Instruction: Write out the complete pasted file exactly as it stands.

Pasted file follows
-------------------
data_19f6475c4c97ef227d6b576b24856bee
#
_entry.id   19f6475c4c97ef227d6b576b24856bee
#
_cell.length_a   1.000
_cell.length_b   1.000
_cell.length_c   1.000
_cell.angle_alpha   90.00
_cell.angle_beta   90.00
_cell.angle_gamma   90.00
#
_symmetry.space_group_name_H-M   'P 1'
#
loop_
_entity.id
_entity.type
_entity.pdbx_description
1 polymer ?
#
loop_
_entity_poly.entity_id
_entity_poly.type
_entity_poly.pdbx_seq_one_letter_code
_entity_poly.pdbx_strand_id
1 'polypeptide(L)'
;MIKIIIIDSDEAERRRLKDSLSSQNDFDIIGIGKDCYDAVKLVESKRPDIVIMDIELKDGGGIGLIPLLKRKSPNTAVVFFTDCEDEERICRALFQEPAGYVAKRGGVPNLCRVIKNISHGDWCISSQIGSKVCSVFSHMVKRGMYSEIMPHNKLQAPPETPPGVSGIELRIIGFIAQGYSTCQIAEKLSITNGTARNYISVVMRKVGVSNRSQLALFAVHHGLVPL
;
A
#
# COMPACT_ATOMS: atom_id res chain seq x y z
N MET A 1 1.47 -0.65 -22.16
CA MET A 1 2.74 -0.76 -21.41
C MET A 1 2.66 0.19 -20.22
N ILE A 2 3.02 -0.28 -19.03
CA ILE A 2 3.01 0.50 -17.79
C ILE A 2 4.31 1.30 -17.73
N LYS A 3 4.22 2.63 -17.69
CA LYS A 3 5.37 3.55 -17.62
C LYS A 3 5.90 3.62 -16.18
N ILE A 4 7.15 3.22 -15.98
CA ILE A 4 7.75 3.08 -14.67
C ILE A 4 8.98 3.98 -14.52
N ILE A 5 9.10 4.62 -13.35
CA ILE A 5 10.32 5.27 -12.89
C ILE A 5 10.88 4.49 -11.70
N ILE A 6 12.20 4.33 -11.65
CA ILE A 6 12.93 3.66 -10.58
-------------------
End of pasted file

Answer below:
data_19f6475c4c97ef227d6b576b24856bee
#
_entry.id   19f6475c4c97ef227d6b576b24856bee
#
_cell.length_a   1.000
_cell.length_b   1.000
_cell.length_c   1.000
_cell.angle_alpha   90.00
_cell.angle_beta   90.00
_cell.angle_gamma   90.00
#
_symmetry.space_group_name_H-M   'P 1'
#
loop_
_entity.id
_entity.type
_entity.pdbx_description
1 polymer ?
#
loop_
_entity_poly.entity_id
_entity_poly.type
_entity_poly.pdbx_seq_one_letter_code
_entity_poly.pdbx_strand_id
1 'polypeptide(L)'
;MIKIIIIDSDEAERRRLKDSLSSQNDFDIIGIGKDCYDAVKLVESKRPDIVIMDIELKDGGGIGLIPLLKRKSPNTAVVFFTDCEDEERICRALFQEPAGYVAKRGGVPNLCRVIKNISHGDWCISSQIGSKVCSVFSHMVKRGMYSEIMPHNKLQAPPETPPGVSGIELRIIGFIAQGYSTCQIAEKLSITNGTARNYISVVMRKVGVSNRSQLALFAVHHGLVPL
;
A
#
# COMPACT_ATOMS: atom_id res chain seq x y z
N MET A 1 1.47 -0.65 -22.16
CA MET A 1 2.74 -0.76 -21.41
C MET A 1 2.66 0.19 -20.22
N ILE A 2 3.02 -0.28 -19.03
CA ILE A 2 3.01 0.50 -17.79
C ILE A 2 4.31 1.30 -17.73
N LYS A 3 4.22 2.63 -17.69
CA LYS A 3 5.37 3.55 -17.62
C LYS A 3 5.90 3.62 -16.18
N ILE A 4 7.15 3.22 -15.98
CA ILE A 4 7.75 3.08 -14.67
C ILE A 4 8.98 3.98 -14.52
N ILE A 5 9.10 4.62 -13.35
CA ILE A 5 10.32 5.27 -12.89
C ILE A 5 10.88 4.49 -11.70
N ILE A 6 12.20 4.33 -11.65
CA ILE A 6 12.93 3.66 -10.58